BLESSED are the poor in spirit: for theirs is the kingdom of heaven.
Today is the feast of St Leo the Great, Bishop of Rome (+461). In this extract from a sermon on the Beatitudes, he explains Jesus’s words for us.
WHEN He says “blessed are the poor in spirit,” He shows that the kingdom of heaven must be assigned to those who are recommended by the humility of their spirits rather than by the smallness of their means.
Yet it cannot be doubted that this possession of humility is more easily acquired by the poor than the rich: for submissiveness is the companion of those that want, while loftiness of mind dwells with riches.
Notwithstanding, even in many of the rich is found that spirit which uses its abundance not for the increasing of its pride but on works of kindness, and counts that for the greatest gain which it expends in the relief of others’ hardships.
It is given to every kind and rank of men to share in this virtue, because men may be equal in will, though unequal in fortune: and it does not matter how different they are in earthly means, who are found equal in spiritual possessions.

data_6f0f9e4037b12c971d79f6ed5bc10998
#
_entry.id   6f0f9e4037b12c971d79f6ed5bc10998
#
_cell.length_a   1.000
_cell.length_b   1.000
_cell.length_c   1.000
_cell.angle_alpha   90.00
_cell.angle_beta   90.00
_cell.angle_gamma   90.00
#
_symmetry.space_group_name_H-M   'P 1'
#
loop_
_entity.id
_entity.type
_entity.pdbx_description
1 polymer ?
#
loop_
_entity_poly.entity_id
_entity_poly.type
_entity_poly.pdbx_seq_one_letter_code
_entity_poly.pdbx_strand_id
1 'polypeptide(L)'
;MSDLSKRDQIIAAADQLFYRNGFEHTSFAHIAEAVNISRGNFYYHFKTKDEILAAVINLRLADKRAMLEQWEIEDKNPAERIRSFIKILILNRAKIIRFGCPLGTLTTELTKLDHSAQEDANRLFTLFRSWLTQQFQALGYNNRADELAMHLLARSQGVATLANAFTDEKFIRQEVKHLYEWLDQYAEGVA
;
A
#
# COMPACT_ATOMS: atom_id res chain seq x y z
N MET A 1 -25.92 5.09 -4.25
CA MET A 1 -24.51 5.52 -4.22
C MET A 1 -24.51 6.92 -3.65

Blessed, therefore, is poverty which is not possessed with a love of temporal things, and does not seek to be increased with the riches of the world, but is eager to amass heavenly possessions.
Sermon XCV (“On the Beatitudes”) §2. Translation at CCEL.
See also St John Chrysostom on why this relief of hardships must come from the rich voluntarily, and not by compulsory state redistribution of wealth.
THE truth of your actions proclaimed you to your flock as a rule of faith, an image of meekness and a teacher of self-control; and so you gained through humility the things on high, through poverty riches, Father and high priest Leo; intercede with Christ God that our souls may be saved.
For the feast of St Leo. Translation from Anastasis.